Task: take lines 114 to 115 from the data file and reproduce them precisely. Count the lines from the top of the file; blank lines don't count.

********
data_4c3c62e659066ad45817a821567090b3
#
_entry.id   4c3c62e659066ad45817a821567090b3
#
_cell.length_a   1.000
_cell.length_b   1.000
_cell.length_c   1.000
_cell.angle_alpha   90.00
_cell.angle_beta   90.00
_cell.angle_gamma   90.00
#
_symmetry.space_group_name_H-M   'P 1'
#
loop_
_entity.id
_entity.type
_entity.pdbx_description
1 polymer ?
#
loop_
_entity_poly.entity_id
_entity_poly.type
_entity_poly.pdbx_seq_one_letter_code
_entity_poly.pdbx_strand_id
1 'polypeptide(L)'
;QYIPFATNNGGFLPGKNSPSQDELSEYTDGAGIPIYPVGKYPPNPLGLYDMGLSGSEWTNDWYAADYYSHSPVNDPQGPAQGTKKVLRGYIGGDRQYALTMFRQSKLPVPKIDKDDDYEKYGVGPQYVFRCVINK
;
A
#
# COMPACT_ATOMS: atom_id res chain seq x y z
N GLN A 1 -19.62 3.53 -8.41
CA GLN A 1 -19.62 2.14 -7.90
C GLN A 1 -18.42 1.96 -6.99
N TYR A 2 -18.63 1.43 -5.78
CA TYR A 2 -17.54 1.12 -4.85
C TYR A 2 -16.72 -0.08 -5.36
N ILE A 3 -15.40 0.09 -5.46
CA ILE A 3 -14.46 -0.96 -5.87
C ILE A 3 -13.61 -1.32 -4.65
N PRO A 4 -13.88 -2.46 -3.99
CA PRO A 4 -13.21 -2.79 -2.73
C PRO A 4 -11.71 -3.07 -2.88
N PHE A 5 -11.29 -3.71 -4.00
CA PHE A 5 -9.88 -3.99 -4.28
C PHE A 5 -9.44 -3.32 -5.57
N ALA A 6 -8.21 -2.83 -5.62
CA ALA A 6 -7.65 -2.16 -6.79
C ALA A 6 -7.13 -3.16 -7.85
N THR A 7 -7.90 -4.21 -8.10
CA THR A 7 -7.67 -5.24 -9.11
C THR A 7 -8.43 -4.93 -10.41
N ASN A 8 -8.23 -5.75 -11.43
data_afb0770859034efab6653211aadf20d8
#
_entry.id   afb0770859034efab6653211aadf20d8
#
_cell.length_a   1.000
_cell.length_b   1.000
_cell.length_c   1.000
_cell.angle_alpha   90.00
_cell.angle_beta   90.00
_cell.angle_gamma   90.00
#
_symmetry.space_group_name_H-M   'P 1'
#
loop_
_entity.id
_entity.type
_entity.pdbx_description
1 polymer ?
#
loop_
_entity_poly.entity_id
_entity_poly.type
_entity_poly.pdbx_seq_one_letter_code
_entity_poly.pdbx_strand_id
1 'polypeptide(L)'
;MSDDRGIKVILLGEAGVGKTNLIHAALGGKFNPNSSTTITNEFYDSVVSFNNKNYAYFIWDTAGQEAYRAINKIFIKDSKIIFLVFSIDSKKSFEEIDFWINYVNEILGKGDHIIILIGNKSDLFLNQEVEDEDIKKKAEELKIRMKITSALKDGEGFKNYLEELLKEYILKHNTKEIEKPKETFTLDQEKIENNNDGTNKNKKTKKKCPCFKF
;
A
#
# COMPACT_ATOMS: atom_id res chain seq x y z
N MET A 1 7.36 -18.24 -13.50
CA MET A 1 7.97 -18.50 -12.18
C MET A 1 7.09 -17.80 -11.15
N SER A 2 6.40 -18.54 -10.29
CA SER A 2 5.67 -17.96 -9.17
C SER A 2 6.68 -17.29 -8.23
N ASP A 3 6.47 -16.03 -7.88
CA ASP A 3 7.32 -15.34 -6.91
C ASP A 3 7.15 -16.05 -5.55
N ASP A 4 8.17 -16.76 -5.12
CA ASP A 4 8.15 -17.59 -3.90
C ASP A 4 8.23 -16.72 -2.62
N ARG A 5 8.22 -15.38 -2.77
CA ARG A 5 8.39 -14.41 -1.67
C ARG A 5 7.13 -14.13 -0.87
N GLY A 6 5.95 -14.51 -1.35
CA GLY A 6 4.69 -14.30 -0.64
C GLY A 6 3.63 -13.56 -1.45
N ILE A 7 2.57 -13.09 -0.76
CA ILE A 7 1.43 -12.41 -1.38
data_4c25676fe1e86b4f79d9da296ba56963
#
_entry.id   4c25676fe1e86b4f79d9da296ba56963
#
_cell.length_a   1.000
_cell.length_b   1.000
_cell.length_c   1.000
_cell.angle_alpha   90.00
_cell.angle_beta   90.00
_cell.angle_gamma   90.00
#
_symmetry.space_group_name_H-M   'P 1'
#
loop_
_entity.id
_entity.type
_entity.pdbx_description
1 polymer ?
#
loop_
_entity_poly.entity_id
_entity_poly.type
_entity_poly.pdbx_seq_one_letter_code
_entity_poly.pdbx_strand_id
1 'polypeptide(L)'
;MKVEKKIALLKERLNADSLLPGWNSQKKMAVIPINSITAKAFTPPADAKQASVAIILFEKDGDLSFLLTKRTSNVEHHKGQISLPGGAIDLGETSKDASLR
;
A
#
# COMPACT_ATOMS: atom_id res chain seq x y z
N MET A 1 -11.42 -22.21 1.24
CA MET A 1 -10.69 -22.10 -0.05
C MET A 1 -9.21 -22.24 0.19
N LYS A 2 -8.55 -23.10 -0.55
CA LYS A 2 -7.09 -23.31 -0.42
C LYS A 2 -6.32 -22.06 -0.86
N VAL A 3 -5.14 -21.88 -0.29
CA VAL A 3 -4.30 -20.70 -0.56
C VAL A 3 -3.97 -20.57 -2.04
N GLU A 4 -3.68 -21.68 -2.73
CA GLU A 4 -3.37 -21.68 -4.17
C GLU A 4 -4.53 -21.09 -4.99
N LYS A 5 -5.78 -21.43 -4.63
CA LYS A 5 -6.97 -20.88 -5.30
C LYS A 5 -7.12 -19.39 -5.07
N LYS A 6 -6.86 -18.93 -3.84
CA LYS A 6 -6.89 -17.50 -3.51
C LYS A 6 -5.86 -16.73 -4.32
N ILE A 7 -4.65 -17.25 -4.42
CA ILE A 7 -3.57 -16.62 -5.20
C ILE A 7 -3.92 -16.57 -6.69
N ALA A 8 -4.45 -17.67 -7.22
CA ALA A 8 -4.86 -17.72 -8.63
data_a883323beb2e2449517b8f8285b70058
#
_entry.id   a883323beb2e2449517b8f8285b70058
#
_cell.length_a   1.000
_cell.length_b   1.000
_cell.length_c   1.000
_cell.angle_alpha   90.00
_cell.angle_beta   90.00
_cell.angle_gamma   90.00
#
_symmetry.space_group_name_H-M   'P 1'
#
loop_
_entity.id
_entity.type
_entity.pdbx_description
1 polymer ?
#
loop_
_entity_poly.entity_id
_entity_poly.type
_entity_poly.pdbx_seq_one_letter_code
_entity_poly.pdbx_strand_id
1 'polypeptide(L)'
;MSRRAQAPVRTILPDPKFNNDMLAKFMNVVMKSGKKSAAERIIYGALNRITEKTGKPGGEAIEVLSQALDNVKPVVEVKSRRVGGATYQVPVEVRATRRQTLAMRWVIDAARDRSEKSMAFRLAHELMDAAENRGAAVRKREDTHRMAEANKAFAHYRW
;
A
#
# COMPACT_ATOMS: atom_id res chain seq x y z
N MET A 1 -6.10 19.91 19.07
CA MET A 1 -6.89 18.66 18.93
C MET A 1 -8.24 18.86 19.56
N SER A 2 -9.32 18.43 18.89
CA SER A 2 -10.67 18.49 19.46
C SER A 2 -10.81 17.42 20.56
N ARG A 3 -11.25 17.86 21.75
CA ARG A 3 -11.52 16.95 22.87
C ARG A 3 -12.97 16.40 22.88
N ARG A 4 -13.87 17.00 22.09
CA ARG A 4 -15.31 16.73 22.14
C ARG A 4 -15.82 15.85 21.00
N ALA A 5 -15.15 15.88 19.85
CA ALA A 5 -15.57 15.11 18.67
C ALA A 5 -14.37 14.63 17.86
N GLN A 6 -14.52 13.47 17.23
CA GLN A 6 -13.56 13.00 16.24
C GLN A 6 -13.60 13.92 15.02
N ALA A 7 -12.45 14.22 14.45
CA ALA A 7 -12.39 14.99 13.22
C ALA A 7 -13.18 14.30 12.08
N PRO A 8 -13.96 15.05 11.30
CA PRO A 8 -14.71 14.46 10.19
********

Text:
_symmetry.space_group_name_H-M   'P 1'
#